“Everything that goes on in a school is important,” says Dr. James Comer, a child psychiatrist with the Yale University Child Study Center and renowned child development author. “ESPs are involved in ways that support everybody in the school and decrease behavioral problems.”

With almost 3 million school support staff working in our nation’s public schools, Comer says it’s imperative to the well being of students that ESPs be included in school activities. Comer made his remarks during a recent webinar sponsored by NEA and the Yale Child Study Center. Titled, The Village and the Whole Student, Comer says ESPs can help impact student learning and performance when they are respected and included as workplace partners.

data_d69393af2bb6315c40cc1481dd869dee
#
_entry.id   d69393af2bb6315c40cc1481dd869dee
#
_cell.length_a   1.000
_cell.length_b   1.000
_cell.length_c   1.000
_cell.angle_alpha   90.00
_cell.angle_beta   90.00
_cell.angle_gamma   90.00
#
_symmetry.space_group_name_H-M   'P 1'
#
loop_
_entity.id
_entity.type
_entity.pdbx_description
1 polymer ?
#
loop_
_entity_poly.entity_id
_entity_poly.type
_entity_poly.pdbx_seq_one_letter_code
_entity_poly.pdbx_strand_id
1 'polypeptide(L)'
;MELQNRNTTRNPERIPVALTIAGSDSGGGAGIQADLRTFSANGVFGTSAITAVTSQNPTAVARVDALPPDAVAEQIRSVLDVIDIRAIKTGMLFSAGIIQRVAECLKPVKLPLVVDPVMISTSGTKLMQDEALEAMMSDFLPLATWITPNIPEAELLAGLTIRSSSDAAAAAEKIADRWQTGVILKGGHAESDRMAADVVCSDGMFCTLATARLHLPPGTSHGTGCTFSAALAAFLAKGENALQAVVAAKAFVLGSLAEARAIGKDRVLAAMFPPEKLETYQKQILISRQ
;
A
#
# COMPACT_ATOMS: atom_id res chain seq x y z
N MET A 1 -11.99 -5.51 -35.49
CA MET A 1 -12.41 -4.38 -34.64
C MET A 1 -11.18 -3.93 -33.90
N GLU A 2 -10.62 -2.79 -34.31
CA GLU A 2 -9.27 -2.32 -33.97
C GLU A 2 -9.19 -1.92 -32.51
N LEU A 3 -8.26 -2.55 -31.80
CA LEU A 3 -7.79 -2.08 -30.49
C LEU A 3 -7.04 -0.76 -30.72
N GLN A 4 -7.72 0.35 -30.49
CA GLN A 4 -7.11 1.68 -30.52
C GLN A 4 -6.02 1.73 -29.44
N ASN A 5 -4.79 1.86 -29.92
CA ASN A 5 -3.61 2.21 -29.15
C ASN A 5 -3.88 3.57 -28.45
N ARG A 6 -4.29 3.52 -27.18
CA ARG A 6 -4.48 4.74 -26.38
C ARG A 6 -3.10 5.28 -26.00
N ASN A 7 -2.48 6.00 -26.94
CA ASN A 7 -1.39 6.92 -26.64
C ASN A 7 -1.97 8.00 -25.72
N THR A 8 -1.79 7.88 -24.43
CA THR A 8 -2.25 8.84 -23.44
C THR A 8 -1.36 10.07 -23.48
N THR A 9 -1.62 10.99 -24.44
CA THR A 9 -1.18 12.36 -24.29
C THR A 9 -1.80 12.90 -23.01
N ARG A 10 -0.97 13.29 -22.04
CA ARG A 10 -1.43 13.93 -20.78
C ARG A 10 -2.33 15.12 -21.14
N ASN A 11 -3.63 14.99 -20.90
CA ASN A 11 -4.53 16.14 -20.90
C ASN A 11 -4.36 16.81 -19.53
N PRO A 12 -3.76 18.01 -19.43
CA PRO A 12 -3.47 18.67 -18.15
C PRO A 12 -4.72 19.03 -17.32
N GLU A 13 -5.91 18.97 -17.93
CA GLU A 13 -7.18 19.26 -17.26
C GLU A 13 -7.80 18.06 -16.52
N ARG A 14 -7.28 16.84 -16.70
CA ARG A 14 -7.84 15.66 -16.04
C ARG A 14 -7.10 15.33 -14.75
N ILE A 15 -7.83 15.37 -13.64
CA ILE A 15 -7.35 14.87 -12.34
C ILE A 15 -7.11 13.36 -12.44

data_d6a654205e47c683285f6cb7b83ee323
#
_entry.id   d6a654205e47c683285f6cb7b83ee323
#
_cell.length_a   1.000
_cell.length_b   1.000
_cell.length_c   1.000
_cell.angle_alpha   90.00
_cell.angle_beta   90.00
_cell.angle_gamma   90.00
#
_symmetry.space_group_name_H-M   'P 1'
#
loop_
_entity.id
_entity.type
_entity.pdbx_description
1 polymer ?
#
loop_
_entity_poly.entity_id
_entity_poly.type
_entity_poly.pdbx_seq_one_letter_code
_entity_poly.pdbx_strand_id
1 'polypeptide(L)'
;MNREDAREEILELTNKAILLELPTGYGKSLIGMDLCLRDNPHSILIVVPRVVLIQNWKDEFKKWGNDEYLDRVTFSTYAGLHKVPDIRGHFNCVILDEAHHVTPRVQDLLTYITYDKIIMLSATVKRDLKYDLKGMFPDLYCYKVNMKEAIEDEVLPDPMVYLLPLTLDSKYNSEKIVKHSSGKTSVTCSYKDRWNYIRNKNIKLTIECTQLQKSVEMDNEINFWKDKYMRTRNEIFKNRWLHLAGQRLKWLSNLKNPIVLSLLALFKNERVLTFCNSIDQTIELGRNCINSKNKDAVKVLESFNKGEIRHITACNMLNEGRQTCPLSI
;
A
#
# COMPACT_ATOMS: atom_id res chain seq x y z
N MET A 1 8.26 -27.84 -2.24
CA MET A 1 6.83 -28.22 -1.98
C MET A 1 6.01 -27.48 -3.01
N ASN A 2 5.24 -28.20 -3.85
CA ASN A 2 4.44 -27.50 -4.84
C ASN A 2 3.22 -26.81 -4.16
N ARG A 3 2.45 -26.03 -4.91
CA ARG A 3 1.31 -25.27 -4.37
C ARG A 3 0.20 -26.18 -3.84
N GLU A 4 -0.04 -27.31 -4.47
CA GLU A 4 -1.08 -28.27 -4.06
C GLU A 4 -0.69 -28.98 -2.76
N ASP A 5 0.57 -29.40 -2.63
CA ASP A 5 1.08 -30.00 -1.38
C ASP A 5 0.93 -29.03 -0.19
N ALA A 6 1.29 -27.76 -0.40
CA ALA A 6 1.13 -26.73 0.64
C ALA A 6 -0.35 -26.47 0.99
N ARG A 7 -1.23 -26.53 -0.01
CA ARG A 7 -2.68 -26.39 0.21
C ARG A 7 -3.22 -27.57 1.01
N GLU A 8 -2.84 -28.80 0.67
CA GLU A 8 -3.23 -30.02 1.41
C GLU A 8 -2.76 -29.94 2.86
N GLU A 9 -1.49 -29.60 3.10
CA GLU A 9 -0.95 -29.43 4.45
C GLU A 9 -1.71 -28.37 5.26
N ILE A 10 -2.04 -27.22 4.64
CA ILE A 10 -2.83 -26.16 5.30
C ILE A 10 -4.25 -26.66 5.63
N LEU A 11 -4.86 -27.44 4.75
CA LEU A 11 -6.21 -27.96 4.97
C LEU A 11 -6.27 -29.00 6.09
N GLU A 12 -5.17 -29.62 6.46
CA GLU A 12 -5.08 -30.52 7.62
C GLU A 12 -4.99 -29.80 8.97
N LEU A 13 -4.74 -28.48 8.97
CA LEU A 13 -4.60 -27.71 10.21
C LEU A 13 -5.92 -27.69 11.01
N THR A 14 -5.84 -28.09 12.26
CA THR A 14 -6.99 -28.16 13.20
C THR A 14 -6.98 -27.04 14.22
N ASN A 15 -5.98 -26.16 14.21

“ESPs are often available in ways the classroom teacher is not,” Comer says. In reference to daily interaction with ESPs, Comer said: “You ask a child 20, 30 years later and they will tell you that what that person [an ESP] thought was  important [to them].”

Partners in Education

Approximately 75 percent of ESPs live, vote, worship, and work in the same school district. They often live in the same neighborhoods and shop at the same stores as students and their families.

“They have knowledge of the community that they bring to school,” Comer says. “There is a bonding.”

At most schools, support staff comprise 35 percent of the workforce. As such, ESPs interact with students daily while providing maintenance, transportation, security, clerical, food, and other services. Inside the classroom, paraeducators often work one-on-one with students. They are present and available at all times, says Comer.

“It’s not only during special times…on the bus,  on the playground,” he adds. “It’s all the time.”